At only 600 square foot The Children’s Bookshop, Muswell Hill, operates from a very small space and no customer can be unaware of the constant stream of recommendations going on. Each member of staff has their own personal favourites and with a stockholding of 13,000 titles there is plenty to choose from. Owner Kate Agnew explains.
‘My book’s got a dog with sunglasses in…’
‘So… Mine’s got monsters like Skyrim.’
‘Yeah, but I bet even if yours had got a dog in, it wouldn’t be wearing sunglasses!’
Heated discussions about the relative merits of one book versus another are nothing unusual in a bookshop filled with and staffed by passionate readers, but this particular conversation was taking place between two Year 9 boys who had been brought to the bookshop, together with 28 of their contemporaries, because they were avowed non-readers. Some enthusiastic chat, lots of personalized recommendations and half an hour’s browsing later, and a group of them were busily arguing over Spy Dogs versus Fighting Fantasy. The remainder were already deep into their new books – Spud and The Absolutely True Diary of a Part-Time Indian having proved particular favourites.
It was an encounter that highlighted the value of individual attention, time spent listening as well as suggesting, of encouraging children to think of themselves as readers. The following week we had a group of primary children brought in by their teacher because their homes couldn’t offer such outings. We shared with them some much-loved favourites that no child should be without including Oliver Jeffers’ picture books, dual language editions of The Very Hungry Caterpillar and Handa’s Surprise, and Michael Rosen’s Quick! Let’s Get Out of Here. That same week I spent a very different, but equally fulfilling day at a private school recommending books to girls already so well read that I had to ask publishers for early release of several titles. We are privileged to serve such a diverse audience, united by the pleasure we can all share in a good read.
A thriving, book-loving local community
There are some questions we get asked regularly. Maybe it’s picture books for younger siblings for whom we might suggest Oh No, George!, Ella Bella Ballerina and Swan Lake, or Scruffy Bear and the Six White Mice; new(ish) additions to our repertoire of picture books for older readers are The Viewer and A Bus Called Heaven; for ‘instead of Jacqueline Wilson’ requests we might produce Saffy’s Angel, The Penderwicks, or, more recently, Olivia’s First Term - while gently indicating that perhaps Hetty Feather might be worth a look if children are desperate but parents anxious.... When asked for ‘things to read after The Hunger Games’, we favour Marie Lu’s Legend, or perhaps The Declaration, and our Saturday girl smoothly takes fans onwards to Lord of the Flies, to the delight of their parents. Our Years 5-7 book club has just loved Sky Hawk and their infectious enthusiasm has confirmed this as a staple ‘after Morpurgo’ recommendation.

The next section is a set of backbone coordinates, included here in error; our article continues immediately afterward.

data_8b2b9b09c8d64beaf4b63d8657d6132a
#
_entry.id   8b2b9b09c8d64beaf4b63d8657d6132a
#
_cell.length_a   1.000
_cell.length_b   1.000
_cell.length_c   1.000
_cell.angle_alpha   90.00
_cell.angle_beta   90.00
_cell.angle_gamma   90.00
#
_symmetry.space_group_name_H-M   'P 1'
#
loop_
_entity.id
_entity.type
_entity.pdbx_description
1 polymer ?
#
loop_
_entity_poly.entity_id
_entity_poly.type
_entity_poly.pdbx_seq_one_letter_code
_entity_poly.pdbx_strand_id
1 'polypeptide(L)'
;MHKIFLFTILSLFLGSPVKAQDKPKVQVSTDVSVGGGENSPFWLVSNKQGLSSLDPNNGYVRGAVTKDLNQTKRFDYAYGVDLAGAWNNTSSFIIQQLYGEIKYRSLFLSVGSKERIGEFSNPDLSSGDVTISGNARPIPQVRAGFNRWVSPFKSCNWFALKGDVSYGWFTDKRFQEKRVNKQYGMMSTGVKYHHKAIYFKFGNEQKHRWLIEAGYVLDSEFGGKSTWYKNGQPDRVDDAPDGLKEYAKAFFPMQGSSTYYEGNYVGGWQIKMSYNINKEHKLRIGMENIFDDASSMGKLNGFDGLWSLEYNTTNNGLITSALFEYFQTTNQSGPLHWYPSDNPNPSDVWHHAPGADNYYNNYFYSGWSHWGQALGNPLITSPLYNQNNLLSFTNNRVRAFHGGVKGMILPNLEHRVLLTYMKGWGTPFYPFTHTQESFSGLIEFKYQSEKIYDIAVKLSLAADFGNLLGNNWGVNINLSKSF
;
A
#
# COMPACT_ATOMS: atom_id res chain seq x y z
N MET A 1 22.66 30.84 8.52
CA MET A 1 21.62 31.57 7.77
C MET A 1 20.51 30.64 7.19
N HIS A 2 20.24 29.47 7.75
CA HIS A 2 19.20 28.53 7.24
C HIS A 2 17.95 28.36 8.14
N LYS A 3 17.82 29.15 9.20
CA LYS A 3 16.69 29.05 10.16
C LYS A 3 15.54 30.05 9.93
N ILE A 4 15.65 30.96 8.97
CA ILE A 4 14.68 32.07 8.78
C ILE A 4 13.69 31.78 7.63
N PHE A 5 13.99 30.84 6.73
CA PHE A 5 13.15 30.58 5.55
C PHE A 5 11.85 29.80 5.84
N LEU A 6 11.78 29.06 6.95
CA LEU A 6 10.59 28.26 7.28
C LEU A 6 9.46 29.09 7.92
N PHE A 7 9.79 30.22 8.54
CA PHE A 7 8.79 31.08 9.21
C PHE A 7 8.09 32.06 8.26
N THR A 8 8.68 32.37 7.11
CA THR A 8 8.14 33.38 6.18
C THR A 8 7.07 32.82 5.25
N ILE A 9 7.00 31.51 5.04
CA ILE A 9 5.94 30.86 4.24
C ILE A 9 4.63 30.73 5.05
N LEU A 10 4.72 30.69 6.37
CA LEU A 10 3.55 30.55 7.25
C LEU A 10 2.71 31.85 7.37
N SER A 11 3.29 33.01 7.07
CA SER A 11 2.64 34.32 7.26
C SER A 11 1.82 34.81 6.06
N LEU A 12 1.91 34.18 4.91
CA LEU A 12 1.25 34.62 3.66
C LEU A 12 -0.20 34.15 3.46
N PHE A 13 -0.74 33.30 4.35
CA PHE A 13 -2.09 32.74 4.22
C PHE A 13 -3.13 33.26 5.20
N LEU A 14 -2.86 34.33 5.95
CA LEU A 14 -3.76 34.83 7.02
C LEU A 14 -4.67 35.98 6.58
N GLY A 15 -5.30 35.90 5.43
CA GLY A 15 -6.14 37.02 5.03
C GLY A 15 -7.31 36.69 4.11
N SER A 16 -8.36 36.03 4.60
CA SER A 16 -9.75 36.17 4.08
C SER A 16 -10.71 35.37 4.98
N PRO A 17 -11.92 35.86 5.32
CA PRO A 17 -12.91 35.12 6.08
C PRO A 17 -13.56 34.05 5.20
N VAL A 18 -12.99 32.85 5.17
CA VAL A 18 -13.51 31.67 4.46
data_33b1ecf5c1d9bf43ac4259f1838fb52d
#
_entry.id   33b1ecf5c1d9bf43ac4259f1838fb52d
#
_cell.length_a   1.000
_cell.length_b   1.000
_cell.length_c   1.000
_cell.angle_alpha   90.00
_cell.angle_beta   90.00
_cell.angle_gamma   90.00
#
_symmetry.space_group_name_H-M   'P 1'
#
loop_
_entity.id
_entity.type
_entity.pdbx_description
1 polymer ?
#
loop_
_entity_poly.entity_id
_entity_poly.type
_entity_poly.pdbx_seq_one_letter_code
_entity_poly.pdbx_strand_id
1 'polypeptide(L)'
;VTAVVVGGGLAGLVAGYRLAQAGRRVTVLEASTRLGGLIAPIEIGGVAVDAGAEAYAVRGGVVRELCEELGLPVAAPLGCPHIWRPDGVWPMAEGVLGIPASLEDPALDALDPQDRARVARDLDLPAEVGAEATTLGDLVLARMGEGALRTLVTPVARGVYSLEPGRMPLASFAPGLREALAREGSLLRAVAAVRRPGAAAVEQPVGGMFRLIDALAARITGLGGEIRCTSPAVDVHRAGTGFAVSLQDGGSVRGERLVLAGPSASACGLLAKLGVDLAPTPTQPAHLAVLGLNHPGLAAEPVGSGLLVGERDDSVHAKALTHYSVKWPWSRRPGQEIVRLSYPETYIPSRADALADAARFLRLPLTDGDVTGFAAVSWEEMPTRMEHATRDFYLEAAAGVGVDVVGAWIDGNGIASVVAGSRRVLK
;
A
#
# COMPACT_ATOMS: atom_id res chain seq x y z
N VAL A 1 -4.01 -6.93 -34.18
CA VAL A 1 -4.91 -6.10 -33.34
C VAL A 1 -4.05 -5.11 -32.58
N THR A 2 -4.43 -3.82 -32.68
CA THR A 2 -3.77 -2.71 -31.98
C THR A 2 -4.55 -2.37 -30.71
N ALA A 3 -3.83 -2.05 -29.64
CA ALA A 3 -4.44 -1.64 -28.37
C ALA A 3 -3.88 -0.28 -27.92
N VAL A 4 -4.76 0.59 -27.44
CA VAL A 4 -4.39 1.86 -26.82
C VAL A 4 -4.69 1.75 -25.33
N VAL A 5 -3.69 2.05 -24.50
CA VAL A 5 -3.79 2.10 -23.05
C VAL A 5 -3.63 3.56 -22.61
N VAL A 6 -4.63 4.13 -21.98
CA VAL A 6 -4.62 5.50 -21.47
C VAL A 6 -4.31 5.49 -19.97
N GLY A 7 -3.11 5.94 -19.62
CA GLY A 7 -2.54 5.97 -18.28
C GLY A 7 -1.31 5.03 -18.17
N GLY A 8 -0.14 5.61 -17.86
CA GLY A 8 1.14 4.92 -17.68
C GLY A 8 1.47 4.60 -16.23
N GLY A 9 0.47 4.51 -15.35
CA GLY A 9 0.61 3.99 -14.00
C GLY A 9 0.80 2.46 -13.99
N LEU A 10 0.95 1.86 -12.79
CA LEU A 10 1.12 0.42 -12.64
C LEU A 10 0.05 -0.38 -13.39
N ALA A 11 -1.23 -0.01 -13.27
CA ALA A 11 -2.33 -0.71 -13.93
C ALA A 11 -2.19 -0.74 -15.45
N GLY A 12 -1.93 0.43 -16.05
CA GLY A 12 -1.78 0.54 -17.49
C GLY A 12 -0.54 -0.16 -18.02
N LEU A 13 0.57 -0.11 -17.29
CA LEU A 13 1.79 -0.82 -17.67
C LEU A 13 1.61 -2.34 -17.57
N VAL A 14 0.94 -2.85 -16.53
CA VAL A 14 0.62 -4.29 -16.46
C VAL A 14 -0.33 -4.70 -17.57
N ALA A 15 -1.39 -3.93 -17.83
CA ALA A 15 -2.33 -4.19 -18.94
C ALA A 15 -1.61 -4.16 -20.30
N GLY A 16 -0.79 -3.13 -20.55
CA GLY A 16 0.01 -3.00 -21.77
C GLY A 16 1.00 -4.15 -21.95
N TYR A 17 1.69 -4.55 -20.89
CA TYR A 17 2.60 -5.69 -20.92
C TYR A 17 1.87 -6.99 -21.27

Alongside our loyal core of local customers, we have many who come from further afield, sometimes with very specific needs that require our specialist help. They might be educational practitioners in search of books for conferences (outdoor play, non-phonics readers, good books for childminders) and training sessions (visual literacy, SEAL, implementing a creative curriculum) or looking for titles to support a particular lesson or topic (pirate stories with flashbacks for Year 6?). Increasingly customers, hard pressed teachers especially, look to us to make selections for them, often spending substantial budgets on their behalf. This is a task which requires particular care, whether it’s keeping a tactful eye on books for looked-after children to avoid a surfeit of happy families, taking pains with a school library pick not to duplicate anything this year they had last, or levelling books to be used as group readers (‘Is this a 2A reader for inner-city children who’ve never encountered farm machinery?!’).
A list of our recent bestsellers inevitably reflects the titles we all love, with Siobhan Dowd’s The London Eye Mystery and Eva Ibbotson’s One Dog and His Boy featuring highly. It bears testimony too to the success and popularity of the many authors we’ve held events with over the past few weeks: Lauren St John’s new hardback is at number 3, her bestselling Blue Peter winner at number 4. The Highway Rat at number 2 is a tribute to Axel Scheffler’s superb talk at a local primary while the presence of several Kevin Crossley-Holland titles is a reminder of how engaging he was as writer-in-residence at another school. It’s particularly lovely to see two Muswell Hill authors featuring in the top 10: Helen Peters, whose debut novel The Secret Hen House Theatre is a delight; and Sita Brahmachari whose recent, inspirational local launch for Jasmine Skies featured Indian dancing on the streets of Muswell Hill!
The bestseller list, with its blend of local and national, well-established favourites and exciting new features, is perhaps not unlike the Children’s Bookshop itself. All we need now is a dog with sunglasses…
The Children’s Bookshop, 29 Fortis Green Road, London N10 3HP;
tel: 020 8444 5500; www.childrensbookshoplondon.com